Wednesday, October 21, 2015

Alice Monroney, Mixed Media Fiber Artist, Tells Her Story

I am amazed at how many people say, “Oh, I am not creative at all. My sister, daughter, etc., is the creative one.” I believe we are all creative in our own way.  If not with a paintbrush then acknowledge your creativity with a frying pan, arranging furniture or a beautiful artful wardrobe.  I did not have my creative awakening until I was 40 years old, after decades in the corporate world. Then one fine day I fell madly in love with a tapestry fabric at a local fabric store. 

I was living in Denver, Colorado then and I decided to make two bags, one for each of my grandmothers, for their birthdays. The bags were well liked so I made 20 more -- for my mother, my sisters, and my friends for the holidays. Suddenly everyone wanted one and I didn’t want to make them anymore! I was not paying attention at all. It was when I made a bag for myself, finally, everywhere I went, store owners would ask, “Where did you get the great bag ... I would buy those if you made them, “ that I started paying attention.  

I hired a friend who is a great seamstress and we designed an entire line of bags from eyeglasses, checkbook covers to wearable art briefcases, duffle and large and a small handbags. Each was embellished with a button, beads and a tassel. The buttons and beads were store-bought (at first), the bags were durable, functional, and the fabrics were fun. We made a lot of bags for each design and I threw them in the trunk of my car and went calling on stores all over Colorado. I drove all over the State, staying in cheap hotels while loving the gorgeous drives. When I got home at the end of the week I had a stack of checks and sold all the bags to the stores! That was the beginning.

Then I hired stay-at-home mothers and retired women to sew the bags. We cut the patterns, packaged up the zippers and accessory items, sent them to the moms, and a week later they brought the sewn bags back, ready to be embellished.

The store-bought buttons didn’t last long because they were way too limiting. I heard about a woman who worked with polymer clay and hired her to teach my us how to make buttons. My creativity blossomed with this new element.

I created a homemade brochure with pictures of fabrics, bags, and a line sheet and set off once again calling on stores all over the country.  I went to stores my friends told me about and then found a book that listed boutiques throughout the country. I called many places and sent letters, following up and a week or so later and often got orders. Then I started doing shows, local arts festivals, and  graduated to selling in Los Angeles and New York City.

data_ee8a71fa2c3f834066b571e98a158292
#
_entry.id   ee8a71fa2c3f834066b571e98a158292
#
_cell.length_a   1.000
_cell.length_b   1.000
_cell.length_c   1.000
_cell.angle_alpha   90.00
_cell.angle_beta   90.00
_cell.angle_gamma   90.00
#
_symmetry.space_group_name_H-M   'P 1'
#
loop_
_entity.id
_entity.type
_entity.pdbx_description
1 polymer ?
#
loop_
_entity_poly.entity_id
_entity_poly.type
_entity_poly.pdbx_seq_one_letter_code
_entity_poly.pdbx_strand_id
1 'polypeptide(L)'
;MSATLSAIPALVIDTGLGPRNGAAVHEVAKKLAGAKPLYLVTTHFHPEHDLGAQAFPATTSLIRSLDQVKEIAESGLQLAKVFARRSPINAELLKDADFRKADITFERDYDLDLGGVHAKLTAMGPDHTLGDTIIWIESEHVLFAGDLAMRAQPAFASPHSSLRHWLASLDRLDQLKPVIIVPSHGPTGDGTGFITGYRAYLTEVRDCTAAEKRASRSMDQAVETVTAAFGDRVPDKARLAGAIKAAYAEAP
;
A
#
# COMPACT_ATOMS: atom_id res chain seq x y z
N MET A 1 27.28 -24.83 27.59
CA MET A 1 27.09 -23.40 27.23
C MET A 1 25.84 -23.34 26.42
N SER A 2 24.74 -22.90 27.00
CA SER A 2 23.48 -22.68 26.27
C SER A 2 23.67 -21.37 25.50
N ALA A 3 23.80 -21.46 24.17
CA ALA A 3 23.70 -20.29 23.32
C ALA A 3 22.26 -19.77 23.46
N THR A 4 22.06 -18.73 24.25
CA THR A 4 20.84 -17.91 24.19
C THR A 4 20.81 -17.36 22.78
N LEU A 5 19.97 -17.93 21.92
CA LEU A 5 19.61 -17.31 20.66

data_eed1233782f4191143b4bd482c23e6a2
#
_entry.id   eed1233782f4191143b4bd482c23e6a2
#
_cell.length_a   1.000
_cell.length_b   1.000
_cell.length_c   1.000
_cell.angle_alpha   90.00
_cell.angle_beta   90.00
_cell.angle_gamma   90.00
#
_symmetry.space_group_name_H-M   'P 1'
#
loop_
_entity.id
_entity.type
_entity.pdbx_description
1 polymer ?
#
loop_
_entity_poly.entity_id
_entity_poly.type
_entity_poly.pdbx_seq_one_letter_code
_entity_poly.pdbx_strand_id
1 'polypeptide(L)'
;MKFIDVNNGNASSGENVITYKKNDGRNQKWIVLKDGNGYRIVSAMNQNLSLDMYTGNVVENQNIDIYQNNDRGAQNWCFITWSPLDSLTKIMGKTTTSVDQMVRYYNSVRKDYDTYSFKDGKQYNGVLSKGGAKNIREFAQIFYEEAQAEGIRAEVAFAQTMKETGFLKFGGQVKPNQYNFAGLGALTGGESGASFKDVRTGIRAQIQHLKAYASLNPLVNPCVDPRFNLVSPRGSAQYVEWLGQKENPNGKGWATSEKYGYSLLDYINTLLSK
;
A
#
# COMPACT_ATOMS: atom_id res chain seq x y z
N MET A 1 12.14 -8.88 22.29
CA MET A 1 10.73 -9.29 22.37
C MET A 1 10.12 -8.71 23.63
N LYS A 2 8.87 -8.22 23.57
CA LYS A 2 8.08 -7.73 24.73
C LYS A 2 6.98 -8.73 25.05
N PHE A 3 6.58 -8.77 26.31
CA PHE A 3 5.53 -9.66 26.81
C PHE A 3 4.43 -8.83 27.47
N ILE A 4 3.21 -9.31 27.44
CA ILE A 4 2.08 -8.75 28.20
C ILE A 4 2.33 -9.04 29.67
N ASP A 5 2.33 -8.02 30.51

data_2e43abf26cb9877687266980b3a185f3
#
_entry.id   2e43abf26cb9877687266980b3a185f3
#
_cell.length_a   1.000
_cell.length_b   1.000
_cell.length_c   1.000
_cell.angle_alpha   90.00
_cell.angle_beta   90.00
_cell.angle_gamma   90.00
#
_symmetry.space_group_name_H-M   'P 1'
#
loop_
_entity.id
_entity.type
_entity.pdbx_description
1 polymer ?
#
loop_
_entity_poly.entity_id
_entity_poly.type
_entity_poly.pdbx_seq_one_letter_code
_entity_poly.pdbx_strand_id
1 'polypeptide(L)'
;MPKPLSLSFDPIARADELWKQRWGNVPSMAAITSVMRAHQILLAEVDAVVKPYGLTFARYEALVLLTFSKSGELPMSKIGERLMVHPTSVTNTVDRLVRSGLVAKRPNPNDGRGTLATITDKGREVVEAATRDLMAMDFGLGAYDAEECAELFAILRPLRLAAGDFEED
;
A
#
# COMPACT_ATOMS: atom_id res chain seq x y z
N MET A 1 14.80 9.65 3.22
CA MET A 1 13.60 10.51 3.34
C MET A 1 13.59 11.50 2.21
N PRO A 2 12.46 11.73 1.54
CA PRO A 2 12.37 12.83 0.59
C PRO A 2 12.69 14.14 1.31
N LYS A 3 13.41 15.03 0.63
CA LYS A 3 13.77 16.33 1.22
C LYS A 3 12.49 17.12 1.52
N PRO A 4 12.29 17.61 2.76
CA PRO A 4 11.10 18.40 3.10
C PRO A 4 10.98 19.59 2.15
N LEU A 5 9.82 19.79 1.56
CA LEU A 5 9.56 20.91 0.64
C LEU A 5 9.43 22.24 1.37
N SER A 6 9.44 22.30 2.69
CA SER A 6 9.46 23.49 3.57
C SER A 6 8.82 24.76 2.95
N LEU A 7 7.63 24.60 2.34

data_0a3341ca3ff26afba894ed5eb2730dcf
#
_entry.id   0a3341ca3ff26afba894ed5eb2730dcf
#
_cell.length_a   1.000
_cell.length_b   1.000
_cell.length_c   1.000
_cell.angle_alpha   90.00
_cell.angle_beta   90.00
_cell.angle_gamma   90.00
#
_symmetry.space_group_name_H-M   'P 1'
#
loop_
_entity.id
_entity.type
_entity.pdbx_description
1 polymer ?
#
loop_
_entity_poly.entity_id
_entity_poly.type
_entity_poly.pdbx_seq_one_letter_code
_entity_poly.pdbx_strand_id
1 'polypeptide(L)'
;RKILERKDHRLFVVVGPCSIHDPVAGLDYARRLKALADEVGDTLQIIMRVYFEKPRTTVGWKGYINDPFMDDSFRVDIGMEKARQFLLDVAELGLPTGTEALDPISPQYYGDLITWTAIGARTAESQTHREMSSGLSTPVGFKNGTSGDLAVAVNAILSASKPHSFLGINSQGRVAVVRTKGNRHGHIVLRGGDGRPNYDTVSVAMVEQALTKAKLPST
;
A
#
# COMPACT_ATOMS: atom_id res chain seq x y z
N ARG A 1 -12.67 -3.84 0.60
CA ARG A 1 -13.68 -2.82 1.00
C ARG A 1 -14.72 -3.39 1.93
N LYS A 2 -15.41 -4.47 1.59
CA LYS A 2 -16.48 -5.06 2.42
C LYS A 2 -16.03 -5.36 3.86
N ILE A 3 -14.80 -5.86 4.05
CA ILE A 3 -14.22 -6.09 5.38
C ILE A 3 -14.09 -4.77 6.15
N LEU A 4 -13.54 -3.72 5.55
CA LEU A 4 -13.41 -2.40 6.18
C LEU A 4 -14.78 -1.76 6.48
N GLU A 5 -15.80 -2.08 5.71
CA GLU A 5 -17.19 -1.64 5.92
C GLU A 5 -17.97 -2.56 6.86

I followed my intuition and my heart and used my sales and marketing background. With my design and sales experience, it never occured to me I could not do it or that I didn’t know what I was doing! I just did it.

Ultimately, I sold 60,000 wearable art bags internationally, becoming the “…matriarch of Colorado handbag designers,” according to The Denver Post, and won awards I did not expect --  Best of Denver,” “Best of Santa Fe” and more.

Creativity comes from deep within. The process, I have come to understand, is called divvying -- short for divination, I expect, and was first used by antique dealers who spotting a piece of furniture and knew it was valuable. They wouldn’t know why, they just felt it. This is what happened when I got the fabric, the buttons, the beads and the tassel just right. Something actually happened deep in my body. No one ever returned a bag.

I can always tell when someone has found their bag. At shows or in my shop, women would go through the collection of bags and when they had found “it”, invariably they would just instinctively hold the bag right next to their heart.

Creativity is different for everyone, but I encourage everyone to explore it for themselves. It is a visceral process of being lost in the journey of creating and experiencing a deep contentment while doing it.

Going wild in my studio, making the buttons and beads for the bags -- it is this element, which I like to refer to as “Alice unleashed in her studio with no supervision,” that brings magic to my day, my life and to the bags.

Be inspired, don’t look left or right and don’t worry about what anyone will think! You never know where it will lead.

Lots of Love, 
Alice Monroney

Of note: Alice's Tapestries duffels were chosen as the gift bags for the 2012 Emmy Award nominees and the 2013 Academy Award nominees. Her bags have been carried in The Smithsonian Institute, The Corcoran Gallery of Art, The National Textile Museum, The San Diego Museum of Art, and The Denver Art Museum.

This is Week 41 of 52 Artists in 52 Weeks. Thank you for reading and sharing Alice’s story today. 

You can see Alice’s work at the following links: